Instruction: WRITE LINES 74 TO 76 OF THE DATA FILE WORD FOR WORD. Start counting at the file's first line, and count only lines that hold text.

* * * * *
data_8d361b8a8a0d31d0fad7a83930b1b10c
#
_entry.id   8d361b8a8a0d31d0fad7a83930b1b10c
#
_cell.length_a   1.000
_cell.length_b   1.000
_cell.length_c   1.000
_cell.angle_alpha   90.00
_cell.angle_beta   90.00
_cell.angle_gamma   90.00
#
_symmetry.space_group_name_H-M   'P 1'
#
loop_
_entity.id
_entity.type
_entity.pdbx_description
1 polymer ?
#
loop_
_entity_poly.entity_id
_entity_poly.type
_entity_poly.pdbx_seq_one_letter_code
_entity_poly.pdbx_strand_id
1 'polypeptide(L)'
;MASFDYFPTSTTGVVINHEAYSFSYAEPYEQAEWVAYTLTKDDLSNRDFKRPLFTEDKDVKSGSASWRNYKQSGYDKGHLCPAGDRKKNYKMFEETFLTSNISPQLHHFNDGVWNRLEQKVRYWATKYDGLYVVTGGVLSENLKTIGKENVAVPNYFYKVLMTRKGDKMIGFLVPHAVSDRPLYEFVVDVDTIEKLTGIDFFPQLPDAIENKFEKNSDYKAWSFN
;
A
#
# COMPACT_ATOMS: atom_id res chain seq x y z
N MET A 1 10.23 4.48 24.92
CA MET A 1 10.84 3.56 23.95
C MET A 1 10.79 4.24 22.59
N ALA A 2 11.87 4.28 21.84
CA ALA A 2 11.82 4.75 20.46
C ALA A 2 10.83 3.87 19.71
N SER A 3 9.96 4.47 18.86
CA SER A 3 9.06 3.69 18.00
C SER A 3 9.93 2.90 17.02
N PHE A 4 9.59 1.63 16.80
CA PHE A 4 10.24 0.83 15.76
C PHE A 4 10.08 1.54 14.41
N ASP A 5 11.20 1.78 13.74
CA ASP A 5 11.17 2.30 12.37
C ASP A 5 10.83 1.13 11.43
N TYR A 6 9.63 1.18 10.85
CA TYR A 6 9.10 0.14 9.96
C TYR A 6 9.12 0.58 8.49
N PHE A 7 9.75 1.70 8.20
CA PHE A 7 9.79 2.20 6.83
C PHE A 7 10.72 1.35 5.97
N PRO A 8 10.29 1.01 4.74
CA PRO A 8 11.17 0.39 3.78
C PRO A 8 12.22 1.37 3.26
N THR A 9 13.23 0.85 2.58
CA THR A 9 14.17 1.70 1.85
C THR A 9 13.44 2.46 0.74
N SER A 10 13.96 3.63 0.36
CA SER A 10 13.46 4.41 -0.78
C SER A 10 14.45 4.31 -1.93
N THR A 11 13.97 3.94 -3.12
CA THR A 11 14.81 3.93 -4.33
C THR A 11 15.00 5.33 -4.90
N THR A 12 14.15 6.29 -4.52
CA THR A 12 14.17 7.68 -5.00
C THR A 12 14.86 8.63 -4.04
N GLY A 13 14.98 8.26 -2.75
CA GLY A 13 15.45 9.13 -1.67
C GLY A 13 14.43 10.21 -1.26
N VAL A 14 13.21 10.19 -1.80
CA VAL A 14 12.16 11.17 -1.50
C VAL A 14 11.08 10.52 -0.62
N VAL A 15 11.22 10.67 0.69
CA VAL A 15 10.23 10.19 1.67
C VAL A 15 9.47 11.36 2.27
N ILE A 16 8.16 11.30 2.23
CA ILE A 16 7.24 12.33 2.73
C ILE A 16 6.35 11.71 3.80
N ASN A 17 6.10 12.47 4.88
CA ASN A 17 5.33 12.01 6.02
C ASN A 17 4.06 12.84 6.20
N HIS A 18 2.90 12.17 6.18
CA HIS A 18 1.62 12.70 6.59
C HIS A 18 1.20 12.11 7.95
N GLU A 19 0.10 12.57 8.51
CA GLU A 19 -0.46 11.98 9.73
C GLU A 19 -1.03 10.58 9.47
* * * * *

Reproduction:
CA VAL A 15 10.23 10.19 1.67
C VAL A 15 9.47 11.36 2.27
N ILE A 16 8.16 11.30 2.23